A small investment in the right RAM can make a big difference, too. If you can afford to, stay away from SDRAM and go with DDR SDRAM or even RDRAM if your board supports it. This small step up in quality makes a noticeable difference in performance. Go with a minimum of 512 megs for a full-blown system, and the more the merrier.

    Quote Originally Posted by stryder144 View Post
    IThe real question is this: are you wanting only open-source/open standards/well documented drivers and the compatible hardware? Do you feel that if a product has only closed source drivers for it from the manufacturer then it is not worth purchasing?

    If I was going to go for a true FLOSS compatible system I'd go with an Intel reference board running the appropriate CPU, chock it full of RAM, run onboard Intel graphics, sound, networking, etc. I'd make sure that every piece of hardware had an open source driver for it. If not, I'd avoid it or I'd have to weigh the decision using a matrix that gave more points for open-source then lesser points for closed source but rather open references/documentation (so that people can write their own device compliant drivers) then few, if any, points for a completely closed source/documentation driver set.

    Reality being what it is, you need to weigh your options against what you are intending to use the computer for, what your tolerance for closed-source is, etc. Then weigh that against the price you are willing to pay. A completely open system that cost more than 25% more than a partially closed system doesn't make too much sense to me. To you, it might. Only you know that answer.

    Cheers
    On balance, this is a sensible approach. I'd disagree on what the real question is, but I'm more pragmatic when it comes to computers: they gotta get the job done. Closed Source, Open Source, or whatever source, your machine has to be well matched to the distribution you have chosen to do your tasks, and to the tasks as well. Intel boards are well implemented for the most part, and aren't always the most expensive in their price points. Don't overlook other boards if cost is a factor, though.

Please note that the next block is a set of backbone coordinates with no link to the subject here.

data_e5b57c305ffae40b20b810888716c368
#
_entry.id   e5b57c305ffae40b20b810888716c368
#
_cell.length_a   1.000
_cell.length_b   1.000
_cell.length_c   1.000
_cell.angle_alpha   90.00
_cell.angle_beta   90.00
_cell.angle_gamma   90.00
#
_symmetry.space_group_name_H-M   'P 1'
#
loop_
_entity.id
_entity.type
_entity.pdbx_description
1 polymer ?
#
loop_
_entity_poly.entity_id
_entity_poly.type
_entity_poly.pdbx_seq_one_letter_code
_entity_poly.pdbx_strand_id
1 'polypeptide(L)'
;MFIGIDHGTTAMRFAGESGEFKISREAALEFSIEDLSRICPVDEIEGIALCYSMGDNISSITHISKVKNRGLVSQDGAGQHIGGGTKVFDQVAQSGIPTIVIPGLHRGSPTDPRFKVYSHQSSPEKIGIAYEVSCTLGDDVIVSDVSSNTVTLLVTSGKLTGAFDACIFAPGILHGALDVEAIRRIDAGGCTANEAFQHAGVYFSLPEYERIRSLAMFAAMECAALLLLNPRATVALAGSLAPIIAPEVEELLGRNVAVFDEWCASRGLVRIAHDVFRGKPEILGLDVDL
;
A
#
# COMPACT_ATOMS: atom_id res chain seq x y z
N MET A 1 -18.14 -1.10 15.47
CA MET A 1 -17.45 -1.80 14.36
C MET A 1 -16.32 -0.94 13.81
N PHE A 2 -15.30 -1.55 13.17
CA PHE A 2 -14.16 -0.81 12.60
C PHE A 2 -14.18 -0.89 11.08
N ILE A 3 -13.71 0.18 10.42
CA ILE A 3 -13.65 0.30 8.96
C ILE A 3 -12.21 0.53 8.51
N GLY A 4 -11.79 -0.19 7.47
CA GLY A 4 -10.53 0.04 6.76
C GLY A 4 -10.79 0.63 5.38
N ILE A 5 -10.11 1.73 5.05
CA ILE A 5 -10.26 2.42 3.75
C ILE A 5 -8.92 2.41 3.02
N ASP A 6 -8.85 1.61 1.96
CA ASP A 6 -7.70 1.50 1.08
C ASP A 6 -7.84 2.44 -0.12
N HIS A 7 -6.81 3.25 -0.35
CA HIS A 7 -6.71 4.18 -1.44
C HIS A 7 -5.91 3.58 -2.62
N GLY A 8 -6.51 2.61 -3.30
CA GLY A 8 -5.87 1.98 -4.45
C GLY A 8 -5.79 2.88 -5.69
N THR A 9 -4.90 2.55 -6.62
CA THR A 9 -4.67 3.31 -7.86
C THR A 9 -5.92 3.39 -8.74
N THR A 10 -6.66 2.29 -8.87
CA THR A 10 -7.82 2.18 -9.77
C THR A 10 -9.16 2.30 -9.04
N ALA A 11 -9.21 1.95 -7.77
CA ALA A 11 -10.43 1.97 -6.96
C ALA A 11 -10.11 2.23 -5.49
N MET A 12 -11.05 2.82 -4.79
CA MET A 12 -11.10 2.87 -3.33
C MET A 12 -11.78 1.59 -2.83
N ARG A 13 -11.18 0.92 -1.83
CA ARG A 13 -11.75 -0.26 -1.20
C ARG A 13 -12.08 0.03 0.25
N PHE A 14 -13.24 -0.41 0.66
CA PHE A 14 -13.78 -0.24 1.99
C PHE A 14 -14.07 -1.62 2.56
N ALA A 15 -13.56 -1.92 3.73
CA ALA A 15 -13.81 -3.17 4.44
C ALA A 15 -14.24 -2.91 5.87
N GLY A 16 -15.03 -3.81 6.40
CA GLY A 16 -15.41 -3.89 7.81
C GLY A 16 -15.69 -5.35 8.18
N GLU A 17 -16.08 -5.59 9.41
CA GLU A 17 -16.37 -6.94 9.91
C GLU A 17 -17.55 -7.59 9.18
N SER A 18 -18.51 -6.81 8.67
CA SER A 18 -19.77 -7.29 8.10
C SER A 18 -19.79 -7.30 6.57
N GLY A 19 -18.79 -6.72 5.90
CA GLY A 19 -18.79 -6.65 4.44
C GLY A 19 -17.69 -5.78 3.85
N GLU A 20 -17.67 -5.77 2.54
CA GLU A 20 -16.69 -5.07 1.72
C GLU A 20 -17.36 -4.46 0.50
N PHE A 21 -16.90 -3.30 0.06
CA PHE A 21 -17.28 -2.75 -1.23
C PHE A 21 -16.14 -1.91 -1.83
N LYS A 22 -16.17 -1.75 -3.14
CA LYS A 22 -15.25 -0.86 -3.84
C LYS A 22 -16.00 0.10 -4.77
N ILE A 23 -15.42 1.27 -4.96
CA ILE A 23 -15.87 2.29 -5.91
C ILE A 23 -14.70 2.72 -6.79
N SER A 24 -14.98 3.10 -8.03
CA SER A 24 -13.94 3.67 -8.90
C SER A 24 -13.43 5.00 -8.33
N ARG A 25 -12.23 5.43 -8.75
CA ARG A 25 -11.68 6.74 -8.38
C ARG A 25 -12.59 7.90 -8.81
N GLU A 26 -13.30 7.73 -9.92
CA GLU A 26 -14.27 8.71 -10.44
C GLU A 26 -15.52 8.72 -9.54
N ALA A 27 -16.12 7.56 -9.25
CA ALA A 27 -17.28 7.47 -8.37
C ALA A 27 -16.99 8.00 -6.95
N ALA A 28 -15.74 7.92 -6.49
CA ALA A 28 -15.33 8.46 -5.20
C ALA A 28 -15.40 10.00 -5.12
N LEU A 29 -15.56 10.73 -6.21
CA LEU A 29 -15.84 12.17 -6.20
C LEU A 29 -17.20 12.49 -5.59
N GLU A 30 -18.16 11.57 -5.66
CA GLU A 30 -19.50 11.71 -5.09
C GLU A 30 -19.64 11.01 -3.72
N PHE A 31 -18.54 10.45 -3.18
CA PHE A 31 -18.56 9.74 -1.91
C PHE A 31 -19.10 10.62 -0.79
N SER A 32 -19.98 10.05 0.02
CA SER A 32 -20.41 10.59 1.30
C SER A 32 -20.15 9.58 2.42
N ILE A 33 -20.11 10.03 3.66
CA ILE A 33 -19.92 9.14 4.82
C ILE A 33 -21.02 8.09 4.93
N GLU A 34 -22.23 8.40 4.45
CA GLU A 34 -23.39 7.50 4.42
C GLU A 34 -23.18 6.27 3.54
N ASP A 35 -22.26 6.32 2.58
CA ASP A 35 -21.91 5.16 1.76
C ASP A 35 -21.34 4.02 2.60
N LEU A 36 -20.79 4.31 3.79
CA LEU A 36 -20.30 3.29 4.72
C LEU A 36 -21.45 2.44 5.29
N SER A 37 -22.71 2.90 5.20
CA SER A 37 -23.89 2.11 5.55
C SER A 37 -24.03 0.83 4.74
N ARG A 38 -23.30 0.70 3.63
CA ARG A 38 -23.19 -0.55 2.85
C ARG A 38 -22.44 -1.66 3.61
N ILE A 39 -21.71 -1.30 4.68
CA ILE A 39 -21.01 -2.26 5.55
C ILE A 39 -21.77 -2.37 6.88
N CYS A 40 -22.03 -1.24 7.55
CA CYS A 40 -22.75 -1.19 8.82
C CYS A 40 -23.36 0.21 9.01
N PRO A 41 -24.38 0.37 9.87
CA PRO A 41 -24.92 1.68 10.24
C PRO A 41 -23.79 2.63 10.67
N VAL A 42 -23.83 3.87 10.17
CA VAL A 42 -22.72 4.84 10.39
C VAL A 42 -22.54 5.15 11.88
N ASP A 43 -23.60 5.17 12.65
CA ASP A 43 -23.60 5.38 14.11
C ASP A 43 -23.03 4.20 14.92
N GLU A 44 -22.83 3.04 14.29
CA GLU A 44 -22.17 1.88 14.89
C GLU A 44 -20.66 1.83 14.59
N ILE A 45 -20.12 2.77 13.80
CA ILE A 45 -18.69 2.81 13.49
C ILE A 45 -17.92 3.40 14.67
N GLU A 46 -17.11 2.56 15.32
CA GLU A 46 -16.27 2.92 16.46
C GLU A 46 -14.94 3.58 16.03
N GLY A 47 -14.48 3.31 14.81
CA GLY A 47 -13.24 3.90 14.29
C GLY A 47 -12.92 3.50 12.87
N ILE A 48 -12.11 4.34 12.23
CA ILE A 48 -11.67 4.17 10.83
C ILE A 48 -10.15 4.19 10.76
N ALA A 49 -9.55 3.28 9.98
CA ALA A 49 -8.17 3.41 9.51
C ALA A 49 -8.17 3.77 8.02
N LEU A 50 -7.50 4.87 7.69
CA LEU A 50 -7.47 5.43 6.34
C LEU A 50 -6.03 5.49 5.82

As for drivers: I'd echo the sentiments about video cards given here and elsewhere - Nvidia and Intel are great choices, and their drivers are fairly simple to install correctly. Sound cards: for "normal" uses you can't beat the support for the Sound Blaster 16 or Live. If you are looking for a more "high-end" card, check out M-Audio. (Pricey, but worth it if you need the horsepower.)

    Some areas of potential problems for you are: network adapters and modems (especially modems), USB interfaces, and oddball sound and video cards. If you have to have a particular strange card, do the research before you buy and see if you can put up with the headaches of getting it to work with Fedora (or whichever distro you choose to use...) Scanners, digital cameras, all-in-one printers, and other accessories can also be real sources of aggravation unless chosen carefully.

    I tend to shy away from heavily integrated motherboards (especially integrated video and sound) unless these integrated features may be disabled easily from CMOS or FLASH setup facilities to allow for the addition of daughter cards which do a better job. Video adapters which "share" (read: steal) main RAM for video rendering are especially poor compromises.

    I can see this is getting a bit long. One last word and I'll get outta here. Don't skimp on the case and power supply! Unless you are severely space-restricted, get the extra deep mid-tower or even a full-tower case with plenty of room. Some even have the fancy mounts for tilting the power supply up and out of the way to make it easier to do upgrades without dismantling everything. The supply should be a good brand (say, PC Power & Cooling or Antec) which has a quiet and reliable fan and ample power for all your drives and stuff. You'll be happier with a quiet, reliable, and good-looking system than you will with a cheap unit that shortens your system life and makes routine maintenance a headache.

    Good luck building your system. Write it up here when you get through?

    Later On,
    Dave
    Addiction to the truth can be painful.